Sadiq Khan’s venture into energy provision has made losses approaching £1m in its first year, amid questions over local authorities’ role in the market. The Labour mayor set up London Power at the start of last year in an effort to tackle the “disgrace” of fuel poverty. It is run by Octopus Energy based on tariffs agreed with the Greater London Authority (GLA), which says it now serves 5,000 households who save on average £209 per year. London Power, which manages the contract with Octopus, last week posted an annual loss of £880,000 for the year ending March 2020, reflecting the costs of launching and setting up the brand. The GLA plans to spend £3.2m on it overall. Octopus pays a commission to London Power for the customers, which amounted to £29,000 for the three months from January to March 2020. City Hall is the latest Labour-run authority to venture into the energy market, often with dismal results, although its white-label approach differs from others. Councils have entered the market to try to tackle fuel poverty and high tariffs. But costs are high and margins are low, with even the large companies struggling. More than 20 suppliers have gone bust in recent years, while giants such as British Gas have lost market share to challengers such as Ovo. Nottingham Council’s Robin Hood Energy, which counted the former Labour leader Jeremy Corbyn among its customers, collapsed in January after failing to turn a profit. Bristol City Council sold its Bristol Energy in June 2020 after investing £35m since June 2015 but also racking up losses.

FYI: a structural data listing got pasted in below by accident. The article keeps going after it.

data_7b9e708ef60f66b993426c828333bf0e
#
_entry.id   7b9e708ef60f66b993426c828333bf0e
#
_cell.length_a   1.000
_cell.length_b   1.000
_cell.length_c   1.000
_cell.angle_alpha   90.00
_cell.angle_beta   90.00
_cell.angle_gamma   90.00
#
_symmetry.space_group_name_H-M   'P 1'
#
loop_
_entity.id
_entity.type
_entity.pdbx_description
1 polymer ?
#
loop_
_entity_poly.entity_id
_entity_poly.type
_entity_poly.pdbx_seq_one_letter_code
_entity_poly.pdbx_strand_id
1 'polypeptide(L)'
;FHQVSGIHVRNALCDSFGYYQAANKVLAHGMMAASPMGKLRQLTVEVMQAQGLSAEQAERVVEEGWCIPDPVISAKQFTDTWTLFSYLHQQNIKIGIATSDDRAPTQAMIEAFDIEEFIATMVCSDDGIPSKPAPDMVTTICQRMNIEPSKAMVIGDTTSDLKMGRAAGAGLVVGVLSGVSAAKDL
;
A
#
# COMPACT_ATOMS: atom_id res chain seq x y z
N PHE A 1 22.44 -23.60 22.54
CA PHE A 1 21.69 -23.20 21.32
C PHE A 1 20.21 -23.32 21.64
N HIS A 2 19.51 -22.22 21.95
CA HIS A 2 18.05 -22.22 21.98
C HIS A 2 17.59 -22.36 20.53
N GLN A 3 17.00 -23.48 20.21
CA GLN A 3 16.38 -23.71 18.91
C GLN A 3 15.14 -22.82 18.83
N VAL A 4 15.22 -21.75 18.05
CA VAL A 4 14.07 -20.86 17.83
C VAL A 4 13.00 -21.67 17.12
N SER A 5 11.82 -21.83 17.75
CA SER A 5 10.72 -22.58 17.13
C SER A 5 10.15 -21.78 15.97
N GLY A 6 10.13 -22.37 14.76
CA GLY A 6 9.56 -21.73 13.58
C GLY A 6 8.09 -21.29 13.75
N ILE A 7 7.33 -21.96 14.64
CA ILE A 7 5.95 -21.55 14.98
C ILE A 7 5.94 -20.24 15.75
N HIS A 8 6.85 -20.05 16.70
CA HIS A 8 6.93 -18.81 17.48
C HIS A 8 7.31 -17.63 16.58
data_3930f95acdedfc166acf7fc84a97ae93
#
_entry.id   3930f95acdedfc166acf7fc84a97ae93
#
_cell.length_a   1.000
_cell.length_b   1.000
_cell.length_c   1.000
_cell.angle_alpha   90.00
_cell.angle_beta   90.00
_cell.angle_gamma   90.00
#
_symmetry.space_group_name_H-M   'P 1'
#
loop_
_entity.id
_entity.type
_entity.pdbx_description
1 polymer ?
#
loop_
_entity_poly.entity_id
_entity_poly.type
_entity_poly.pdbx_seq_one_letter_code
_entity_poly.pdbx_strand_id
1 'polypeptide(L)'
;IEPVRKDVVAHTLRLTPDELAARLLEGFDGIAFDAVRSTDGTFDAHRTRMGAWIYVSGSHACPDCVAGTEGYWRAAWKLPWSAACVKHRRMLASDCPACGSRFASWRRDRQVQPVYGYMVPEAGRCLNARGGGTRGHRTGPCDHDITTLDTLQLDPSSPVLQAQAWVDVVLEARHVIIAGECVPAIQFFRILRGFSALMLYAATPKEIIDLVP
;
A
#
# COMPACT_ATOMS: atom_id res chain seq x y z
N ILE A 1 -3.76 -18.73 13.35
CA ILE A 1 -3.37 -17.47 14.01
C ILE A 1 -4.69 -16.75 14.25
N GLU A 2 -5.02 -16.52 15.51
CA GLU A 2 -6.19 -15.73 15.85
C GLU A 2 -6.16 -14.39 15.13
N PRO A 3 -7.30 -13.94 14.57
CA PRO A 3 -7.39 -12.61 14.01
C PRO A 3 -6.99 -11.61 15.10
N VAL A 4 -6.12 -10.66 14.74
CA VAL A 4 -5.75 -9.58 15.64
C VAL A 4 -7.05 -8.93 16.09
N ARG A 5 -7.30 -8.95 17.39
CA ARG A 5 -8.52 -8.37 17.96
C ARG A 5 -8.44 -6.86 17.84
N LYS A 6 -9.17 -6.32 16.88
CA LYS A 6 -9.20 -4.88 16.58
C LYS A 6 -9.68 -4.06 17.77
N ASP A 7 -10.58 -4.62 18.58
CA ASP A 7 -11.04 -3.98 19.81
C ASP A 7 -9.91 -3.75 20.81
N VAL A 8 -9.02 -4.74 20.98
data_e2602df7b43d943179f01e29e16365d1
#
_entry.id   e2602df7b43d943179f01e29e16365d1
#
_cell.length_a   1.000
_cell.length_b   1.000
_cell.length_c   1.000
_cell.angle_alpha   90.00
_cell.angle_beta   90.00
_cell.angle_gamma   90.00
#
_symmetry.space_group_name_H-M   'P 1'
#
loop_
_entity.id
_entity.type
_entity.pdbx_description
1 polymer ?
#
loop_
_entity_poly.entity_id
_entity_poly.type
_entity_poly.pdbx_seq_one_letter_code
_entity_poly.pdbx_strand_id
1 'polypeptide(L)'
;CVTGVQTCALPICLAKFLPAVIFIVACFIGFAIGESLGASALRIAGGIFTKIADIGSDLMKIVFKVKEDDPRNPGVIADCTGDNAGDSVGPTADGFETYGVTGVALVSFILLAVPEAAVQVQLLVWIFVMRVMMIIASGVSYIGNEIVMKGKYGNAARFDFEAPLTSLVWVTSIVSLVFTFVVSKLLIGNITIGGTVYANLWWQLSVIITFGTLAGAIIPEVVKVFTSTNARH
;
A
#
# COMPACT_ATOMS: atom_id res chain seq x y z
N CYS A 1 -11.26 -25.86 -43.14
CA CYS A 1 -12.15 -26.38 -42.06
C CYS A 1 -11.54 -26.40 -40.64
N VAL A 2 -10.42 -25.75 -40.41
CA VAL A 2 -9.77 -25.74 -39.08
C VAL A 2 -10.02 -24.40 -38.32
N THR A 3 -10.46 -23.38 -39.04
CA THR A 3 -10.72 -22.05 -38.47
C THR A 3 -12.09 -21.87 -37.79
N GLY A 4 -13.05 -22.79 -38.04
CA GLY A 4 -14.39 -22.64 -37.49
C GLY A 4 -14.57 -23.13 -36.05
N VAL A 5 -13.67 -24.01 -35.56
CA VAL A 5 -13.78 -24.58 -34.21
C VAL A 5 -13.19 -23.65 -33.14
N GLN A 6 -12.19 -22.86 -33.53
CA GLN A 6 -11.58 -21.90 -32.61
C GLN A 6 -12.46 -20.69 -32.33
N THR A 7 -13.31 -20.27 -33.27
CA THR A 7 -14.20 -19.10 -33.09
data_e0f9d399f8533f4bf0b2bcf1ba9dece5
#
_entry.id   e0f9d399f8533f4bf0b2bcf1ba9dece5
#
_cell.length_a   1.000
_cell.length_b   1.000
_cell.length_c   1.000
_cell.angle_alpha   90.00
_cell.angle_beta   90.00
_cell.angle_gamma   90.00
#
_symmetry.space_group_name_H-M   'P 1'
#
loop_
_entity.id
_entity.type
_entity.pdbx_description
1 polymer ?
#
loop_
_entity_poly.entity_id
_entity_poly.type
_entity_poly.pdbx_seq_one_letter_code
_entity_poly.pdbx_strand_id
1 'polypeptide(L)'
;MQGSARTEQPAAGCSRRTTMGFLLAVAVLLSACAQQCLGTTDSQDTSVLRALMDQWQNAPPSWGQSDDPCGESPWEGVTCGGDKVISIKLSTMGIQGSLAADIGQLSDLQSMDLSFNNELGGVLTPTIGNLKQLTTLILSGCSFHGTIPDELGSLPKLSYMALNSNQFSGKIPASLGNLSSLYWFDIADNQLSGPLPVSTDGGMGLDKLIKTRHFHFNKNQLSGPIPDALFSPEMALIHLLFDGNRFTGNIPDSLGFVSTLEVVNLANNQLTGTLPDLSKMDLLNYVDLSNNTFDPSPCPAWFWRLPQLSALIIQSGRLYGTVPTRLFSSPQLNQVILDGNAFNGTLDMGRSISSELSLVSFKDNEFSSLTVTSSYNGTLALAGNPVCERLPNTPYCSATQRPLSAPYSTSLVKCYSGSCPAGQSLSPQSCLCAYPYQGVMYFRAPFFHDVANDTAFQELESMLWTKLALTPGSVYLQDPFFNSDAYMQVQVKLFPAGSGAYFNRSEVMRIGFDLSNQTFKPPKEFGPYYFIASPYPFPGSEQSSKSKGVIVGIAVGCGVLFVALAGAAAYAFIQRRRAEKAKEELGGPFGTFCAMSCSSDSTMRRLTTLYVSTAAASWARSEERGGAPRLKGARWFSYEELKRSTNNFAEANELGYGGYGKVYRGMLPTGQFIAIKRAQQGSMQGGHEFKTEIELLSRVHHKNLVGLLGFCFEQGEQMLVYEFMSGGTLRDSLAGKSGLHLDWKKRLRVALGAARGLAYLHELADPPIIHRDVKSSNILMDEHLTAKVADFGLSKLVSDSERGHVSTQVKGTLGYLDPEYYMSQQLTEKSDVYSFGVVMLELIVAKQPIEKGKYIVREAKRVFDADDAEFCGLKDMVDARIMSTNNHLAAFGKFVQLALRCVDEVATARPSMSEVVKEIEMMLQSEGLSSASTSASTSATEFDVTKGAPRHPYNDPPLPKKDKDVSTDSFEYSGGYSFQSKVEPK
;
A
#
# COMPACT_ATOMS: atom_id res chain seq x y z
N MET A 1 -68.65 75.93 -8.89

Telegraph 18th April 2021 read more »